I attended my first Boston College Commencement this morning. I served as a faculty marshal, which meant I arrived early to Alumni Stadium and was able to greet most of the class of 2018 as they processed in for the ceremony.
I was glad to be invited to serve as a marshal. This was a meaningful year for me to attend Commencement, because I’ve been at BC the same number of years as the graduating seniors. I’ve gotten to know many of them from my courses. One student, C., wrote a stellar honors thesis on medieval literature under my supervision this year. Another student, O., is off to law school and gave me the incredibly thoughtful thank-you gift of personalized stationery, which I discovered in my office this morning.
It was an appropriately celebratory event, on a warm sunny day. At the Provost’s reception this afternoon, I had the chance to catch up with some English Department colleagues outside of the grind of the semester. It’s been a good year. Now I’m looking forward to the summer.
In talking with advanced PhD candidates and junior faculty in the humanities, this topic has come up often. I have some thoughts on it.
It’s in the nature of the task that you only do it once, so I can’t claim to be an expert. To turn my dissertation into a book, I added one chapter, substantially rewrote the introduction, and revised the whole. I get the sense this is on the lighter end of the scale.
(By ‘book’ I mean a scholarly monograph. How to turn your dissertation into a bestseller is not advice I am qualified to give.)
The worst case scenario is that you compose an entirely new book as your first book and publish little or nothing from your dissertation.* I have seen people do this and come out OK. However, I recommend avoiding it if at all possible. Your first book doesn’t have to be perfect in every way, it just has to exist in the world. Your Big New Idea for Revolutionizing the Field can become book #2.
My context for the following remarks is the North American research university, which inculturates PhD candidates to publish books and requires the same of new hires. At some colleges and in some places outside of North America, there is less pressure to publish a book soon, or at all.
- Consider timing. I was fortunate enough to be hired directly into a tenure-track job, but that’s rare nowadays. You may be facing a familiar dilemma: you need a book to get a full-time job, yet you need a full-time job in order to make the book count professionally. My advice is to complete steps 2-7 below before winning a job offer. But know that if, down the road, the book appears in print before you take up a tenure-track position, some departments may expect you to make significant progress toward a second book for tenure. In some cases, it can be to your benefit to have a long publication process. (Luckily, the publication process for humanities monographs is quite long.)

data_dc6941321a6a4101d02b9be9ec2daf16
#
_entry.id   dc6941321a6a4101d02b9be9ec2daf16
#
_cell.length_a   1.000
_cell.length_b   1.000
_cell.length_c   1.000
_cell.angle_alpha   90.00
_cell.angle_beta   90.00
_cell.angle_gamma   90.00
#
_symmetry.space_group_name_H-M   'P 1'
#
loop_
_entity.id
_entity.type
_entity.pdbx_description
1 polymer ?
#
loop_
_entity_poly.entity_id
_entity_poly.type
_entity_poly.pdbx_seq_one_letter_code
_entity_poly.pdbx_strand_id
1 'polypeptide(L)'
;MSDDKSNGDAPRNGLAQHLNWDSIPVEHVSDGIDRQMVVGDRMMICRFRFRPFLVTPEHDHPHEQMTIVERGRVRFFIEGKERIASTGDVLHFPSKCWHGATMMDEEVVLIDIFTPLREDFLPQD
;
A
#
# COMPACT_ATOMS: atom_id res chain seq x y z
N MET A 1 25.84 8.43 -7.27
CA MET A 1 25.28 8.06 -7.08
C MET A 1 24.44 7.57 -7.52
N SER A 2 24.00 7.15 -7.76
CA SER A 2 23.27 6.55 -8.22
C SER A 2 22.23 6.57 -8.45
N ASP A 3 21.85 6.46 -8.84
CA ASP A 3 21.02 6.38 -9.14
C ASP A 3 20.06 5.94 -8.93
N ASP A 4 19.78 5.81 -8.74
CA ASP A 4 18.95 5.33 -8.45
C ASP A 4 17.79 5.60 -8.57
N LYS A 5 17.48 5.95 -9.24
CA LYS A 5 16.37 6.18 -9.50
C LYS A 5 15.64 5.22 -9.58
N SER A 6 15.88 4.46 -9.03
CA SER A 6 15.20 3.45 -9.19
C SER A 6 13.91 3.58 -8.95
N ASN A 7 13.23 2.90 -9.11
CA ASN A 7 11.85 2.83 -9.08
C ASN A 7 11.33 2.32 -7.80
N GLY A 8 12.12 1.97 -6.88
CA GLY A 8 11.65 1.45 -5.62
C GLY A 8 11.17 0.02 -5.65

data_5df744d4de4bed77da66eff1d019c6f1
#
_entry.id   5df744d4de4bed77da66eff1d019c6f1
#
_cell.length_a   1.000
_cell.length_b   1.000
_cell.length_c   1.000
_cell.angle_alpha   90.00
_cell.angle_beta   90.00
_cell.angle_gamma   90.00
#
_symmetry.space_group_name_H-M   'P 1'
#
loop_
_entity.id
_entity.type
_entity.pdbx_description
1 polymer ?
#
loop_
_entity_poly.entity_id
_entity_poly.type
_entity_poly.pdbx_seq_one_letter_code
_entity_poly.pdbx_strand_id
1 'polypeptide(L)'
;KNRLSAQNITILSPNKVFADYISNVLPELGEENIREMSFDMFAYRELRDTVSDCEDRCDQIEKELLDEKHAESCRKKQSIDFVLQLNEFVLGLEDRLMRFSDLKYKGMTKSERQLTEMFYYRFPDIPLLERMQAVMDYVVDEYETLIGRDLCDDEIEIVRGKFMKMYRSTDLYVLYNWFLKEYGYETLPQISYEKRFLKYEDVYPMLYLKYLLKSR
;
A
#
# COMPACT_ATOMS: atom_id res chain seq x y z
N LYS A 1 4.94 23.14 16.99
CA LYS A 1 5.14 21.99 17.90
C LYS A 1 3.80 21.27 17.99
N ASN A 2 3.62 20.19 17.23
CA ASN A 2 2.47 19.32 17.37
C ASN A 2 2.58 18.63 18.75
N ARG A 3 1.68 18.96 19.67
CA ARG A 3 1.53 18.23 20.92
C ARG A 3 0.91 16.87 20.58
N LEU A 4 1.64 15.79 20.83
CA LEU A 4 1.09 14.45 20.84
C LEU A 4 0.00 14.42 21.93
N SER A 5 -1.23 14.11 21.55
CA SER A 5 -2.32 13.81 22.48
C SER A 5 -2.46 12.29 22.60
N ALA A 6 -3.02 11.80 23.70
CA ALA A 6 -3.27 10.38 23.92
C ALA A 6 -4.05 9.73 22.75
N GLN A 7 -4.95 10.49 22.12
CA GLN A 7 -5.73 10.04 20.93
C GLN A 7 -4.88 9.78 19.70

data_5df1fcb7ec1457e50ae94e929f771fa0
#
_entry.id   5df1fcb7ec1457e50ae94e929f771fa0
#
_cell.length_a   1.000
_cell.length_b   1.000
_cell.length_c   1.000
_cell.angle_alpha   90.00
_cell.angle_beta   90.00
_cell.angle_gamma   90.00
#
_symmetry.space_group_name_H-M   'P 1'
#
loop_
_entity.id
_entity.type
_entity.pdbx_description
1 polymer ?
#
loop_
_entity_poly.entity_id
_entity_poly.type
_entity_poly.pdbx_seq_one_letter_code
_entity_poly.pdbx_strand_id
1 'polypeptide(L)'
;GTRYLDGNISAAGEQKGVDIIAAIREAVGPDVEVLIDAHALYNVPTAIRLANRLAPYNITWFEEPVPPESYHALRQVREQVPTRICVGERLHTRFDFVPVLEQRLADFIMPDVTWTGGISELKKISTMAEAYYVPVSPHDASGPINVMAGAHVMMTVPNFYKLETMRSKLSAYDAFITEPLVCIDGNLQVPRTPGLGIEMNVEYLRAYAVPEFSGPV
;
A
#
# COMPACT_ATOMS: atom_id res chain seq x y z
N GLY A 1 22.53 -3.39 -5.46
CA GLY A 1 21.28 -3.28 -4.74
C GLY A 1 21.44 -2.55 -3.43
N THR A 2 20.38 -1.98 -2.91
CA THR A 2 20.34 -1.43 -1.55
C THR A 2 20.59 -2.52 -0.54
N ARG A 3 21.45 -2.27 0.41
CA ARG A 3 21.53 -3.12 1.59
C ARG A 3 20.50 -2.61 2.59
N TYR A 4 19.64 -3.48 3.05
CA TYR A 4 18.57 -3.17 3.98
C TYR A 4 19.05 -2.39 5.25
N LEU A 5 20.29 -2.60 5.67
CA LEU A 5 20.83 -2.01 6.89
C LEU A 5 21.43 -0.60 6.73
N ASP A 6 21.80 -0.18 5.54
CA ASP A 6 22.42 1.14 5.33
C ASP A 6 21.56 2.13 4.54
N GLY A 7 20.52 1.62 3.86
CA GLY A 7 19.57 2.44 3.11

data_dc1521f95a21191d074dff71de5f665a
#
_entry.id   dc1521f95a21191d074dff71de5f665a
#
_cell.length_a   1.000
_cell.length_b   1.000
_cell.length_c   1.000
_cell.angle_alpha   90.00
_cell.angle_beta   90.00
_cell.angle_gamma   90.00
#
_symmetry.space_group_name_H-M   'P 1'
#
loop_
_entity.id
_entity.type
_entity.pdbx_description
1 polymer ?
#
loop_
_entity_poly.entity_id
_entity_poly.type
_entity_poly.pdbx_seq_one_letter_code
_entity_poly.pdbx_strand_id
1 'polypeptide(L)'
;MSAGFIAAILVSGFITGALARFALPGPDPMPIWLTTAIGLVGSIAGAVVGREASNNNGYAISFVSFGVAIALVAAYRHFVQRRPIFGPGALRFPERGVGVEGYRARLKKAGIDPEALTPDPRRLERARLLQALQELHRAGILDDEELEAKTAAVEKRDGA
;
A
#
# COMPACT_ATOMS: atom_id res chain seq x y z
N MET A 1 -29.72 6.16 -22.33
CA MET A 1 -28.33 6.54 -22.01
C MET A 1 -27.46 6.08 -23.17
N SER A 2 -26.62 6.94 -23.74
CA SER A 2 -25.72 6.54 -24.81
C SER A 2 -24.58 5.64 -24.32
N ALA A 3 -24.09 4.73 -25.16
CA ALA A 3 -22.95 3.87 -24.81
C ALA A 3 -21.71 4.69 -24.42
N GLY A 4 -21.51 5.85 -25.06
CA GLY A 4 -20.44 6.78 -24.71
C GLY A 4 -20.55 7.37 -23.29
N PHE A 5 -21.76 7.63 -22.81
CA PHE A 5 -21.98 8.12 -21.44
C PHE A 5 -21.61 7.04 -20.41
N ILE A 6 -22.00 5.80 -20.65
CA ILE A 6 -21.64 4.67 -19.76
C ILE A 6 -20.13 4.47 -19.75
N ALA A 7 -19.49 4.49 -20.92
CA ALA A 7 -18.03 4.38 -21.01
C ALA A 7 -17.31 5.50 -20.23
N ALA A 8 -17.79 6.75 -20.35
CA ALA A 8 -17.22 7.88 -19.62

- Take your dissertation reports seriously. The dissertation reports are a good place to start. Their authors are, of course, advanced scholars in your field, and they possess valuable information about how your ideas will sound to the field. There are roughly three kinds of reports: (a) laudatory, (b) descriptive, (c) skeptical. Bask in (a). Then launch into revision on the basis of the insights and objections in (b) and (c). As with revising articles, your goal is to retain what is distinctive and new in your work while addressing alternative theories and alternative construals of surviving evidence.
- Add a chapter. I haven’t met a dissertation that couldn’t benefit from an extra chapter (or two). In my case, adding a chapter brought the narrative I was trying to tell to a conclusion. Alternatively, a new chapter might expand on a suggestion, create symmetry between elements in the project, or demonstrate that your idea works outside of its initial historical context. In addition to the intellectual reasons to add, there is the professional one that adding a chapter tends to please academic publishers (who are looking to publish books, not dissertations) and hiring committees (who are looking for a colleague, not a student).
- Revise. The difference between a dissertation and a book is above all a rhetorical difference. The occasion of the dissertation is a demonstration of mastery, at most places (but not my PhD-granting institution) formalized as a dissertation defense. The occasion of the book is exposition of mastery. At least in my field, the difference appears especially in the footnotes. My dissertation had long, argumentative footnotes citing every relevant secondary source. For the book, I trimmed down the footnotes to essential clarifications that weren’t suitable to the main text, and I cited only the secondary sources that I was quoting or which were especially pertinent.